March 27 with the Spiritual Quartet - Lois, Susan, Taoli-Ambika, & Maja

The Spiritual Quartet consisting of four female poets - Lois P. Jones, Susan Rogers, Taoli-Ambika Talwar, and Maja Trochimczyk - will be featured at the next Village Poets Reading, scheduled for March 27, at 4:30 p.m., at the Bolton Hall Museum in Tujunga. Each poet comes from a different spiritual background, while sharing the focus on compassion, beauty, enlightenment, and a creative expression of positive energy. They weave their poems around themes of light, love, forgiveness, hope, and friendship. They contemplate nature, mountains, birds and gardens, and draw inspiration from the poetry of Rumi, Rilke, and their own spiritual traditions.

LOIS P. JONES’s poetry and photographs have been or will soon be published in American Poetry Journal, Raven Chronicles, Qarrtsiluni, Rose & Thorn, Tiferet, Kyoto Journal, and other print and on-line journals in the U.S. and abroad. She is co-founder of Word Walker Press and a documentarist of Argentina’s wine industry. You can hear her as host on 90.7 KPFK’s Poet’s Cafe (Pacifica Radio) on the 2nd and 4th Wednesdays of the month at 8:30 p.m. and see her as co-host of Moonday’s monthly poetry reading in La Canada, California. She is the Associate Poetry Editor of Kyoto Journal and a 2009 and 2010 Pushcart Nominee. In August 2010 her poem “Ouija” was selected as Poem of the Year by judge Dana Goodyear.

"Show what the light gave her

washing warmth into a neck
until it’s dune, a cliffside

that holds a head of surf.
Paint as you would before you awaken,

when sunlight falls like milkweed
and you are an empty silo

letting her grain fill you–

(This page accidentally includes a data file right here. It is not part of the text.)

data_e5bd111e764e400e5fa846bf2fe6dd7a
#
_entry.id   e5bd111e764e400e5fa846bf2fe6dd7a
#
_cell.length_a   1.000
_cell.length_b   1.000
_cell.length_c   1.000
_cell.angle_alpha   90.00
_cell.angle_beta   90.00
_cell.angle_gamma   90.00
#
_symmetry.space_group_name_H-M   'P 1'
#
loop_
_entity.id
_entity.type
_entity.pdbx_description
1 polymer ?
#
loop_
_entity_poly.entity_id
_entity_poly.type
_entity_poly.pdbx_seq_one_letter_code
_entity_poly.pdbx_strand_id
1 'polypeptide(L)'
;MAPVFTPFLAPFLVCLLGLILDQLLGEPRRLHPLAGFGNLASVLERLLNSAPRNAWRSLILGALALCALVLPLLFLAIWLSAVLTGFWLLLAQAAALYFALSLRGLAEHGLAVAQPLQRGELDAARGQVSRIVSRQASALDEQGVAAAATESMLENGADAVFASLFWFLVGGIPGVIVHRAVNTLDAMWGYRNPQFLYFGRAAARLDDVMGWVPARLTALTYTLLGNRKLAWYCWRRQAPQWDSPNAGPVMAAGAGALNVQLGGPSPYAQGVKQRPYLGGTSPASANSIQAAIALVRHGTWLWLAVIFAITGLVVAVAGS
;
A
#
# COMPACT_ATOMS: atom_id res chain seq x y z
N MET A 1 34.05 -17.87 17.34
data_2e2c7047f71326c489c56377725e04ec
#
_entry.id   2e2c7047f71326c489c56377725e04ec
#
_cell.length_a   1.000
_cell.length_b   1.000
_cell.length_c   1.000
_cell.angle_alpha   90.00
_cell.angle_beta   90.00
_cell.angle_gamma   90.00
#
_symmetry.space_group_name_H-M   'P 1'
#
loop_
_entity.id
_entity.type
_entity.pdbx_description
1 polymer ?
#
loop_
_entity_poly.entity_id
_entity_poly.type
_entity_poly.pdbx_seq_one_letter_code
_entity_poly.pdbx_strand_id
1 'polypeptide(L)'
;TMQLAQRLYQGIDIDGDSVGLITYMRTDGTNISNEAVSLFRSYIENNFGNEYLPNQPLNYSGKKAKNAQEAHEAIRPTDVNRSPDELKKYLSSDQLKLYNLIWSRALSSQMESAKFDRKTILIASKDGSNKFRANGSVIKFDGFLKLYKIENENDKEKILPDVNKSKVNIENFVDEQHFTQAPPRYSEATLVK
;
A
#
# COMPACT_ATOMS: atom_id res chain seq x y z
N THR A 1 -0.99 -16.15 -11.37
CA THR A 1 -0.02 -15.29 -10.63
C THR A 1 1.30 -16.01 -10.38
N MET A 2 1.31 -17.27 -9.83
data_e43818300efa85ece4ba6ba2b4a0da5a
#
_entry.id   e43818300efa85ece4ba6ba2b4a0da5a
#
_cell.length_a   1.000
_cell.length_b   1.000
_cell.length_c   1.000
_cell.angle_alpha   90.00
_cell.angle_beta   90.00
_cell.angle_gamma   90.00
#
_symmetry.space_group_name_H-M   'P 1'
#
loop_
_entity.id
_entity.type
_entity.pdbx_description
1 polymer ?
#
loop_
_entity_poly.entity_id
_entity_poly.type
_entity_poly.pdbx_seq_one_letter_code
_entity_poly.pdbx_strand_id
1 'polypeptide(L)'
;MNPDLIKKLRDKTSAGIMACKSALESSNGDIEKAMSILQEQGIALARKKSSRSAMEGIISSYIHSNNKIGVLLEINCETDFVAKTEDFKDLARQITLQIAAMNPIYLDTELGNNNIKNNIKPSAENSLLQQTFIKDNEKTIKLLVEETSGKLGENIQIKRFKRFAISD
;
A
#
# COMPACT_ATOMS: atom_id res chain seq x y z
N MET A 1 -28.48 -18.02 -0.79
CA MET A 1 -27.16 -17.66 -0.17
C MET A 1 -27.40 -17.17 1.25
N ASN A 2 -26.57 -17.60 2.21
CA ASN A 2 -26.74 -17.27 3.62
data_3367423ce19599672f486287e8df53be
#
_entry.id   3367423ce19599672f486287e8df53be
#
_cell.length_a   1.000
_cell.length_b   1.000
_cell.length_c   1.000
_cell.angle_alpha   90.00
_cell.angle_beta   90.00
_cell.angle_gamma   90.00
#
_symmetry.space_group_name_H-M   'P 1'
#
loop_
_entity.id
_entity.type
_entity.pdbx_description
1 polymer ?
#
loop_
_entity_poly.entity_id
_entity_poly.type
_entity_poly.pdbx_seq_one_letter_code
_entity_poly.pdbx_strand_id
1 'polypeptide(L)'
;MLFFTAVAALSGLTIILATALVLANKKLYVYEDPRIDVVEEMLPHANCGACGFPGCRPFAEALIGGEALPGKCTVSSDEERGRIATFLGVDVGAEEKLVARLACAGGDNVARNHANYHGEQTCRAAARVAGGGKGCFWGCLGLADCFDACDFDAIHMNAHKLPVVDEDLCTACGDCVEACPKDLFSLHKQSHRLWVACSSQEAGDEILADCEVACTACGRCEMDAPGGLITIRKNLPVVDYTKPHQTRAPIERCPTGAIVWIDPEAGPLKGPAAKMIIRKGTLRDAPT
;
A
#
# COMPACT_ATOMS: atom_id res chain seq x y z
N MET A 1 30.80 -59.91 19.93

buttery malt and biscuit

for the love of honey."

(From "Ways to Paint a Woman" by Lois P. Jones)

SUSAN ROGERS considers poetry a vehicle for light and a tool for the exchange of positive energy. She is a practitioner of Sukyo Mahikari— a spiritual practice that promotes positive thoughts, words and action. She is also a photographer and a licensed attorney. Her poems were part of the 2010 Valentine Peace Project and have been performed at museums and galleries in Southern California. Her work can be found in the book Chopin and Cherries, numerous journals, anthologies and chapbooks Her work can be heard online or in person as part of the audio tour for the Pacific Asia Museum in Pasadena, California. She was recently interviewed by Lois P. Jones for KPFK’s Poets Café.

"The dove knows the way
follow her.

Your heart knows the way
listen well.

Within your deepest self
are wings of light.

They cover the earth
with waves of love.

Do you remember?
You once knew.

Stand in the warmth
of sunlight and recall.

The origin of the world
is one."

From The Origin is One, a poem dedicated to Kotama Okada and inspired by a painting by Susan Dobay.

Long-time educator, published author, artist, TAOLI-AMBIKA TALWAR has been involved in holistic arts/sciences for many years. Her mission is to be a reflective, gentle and creative change agent. Her film, “Androgyne” won the best script award at a festival in Belgium. She has published two books, Creative Resonance: Poetry¬Elegant Play, Elegant Change (2006) and 4 Stars & 25 Roses (2007) and has two chapbooks from Laguna Press, Words for Hungry Tongues (2000) Songs of the Body. Kyoto Journal published her poem titled, “What the Trees Say” for their biodiversity issue. Taoli-Ambika has also been published in the anthology, Chopin with Cherries, Inkwater Ink, vol. 3 and other collections. Her photographs and paintings have appeared in Tiferet Journal. She teaches English at Cypress College, Cypress. “Because poetry is the bridge to new worlds.”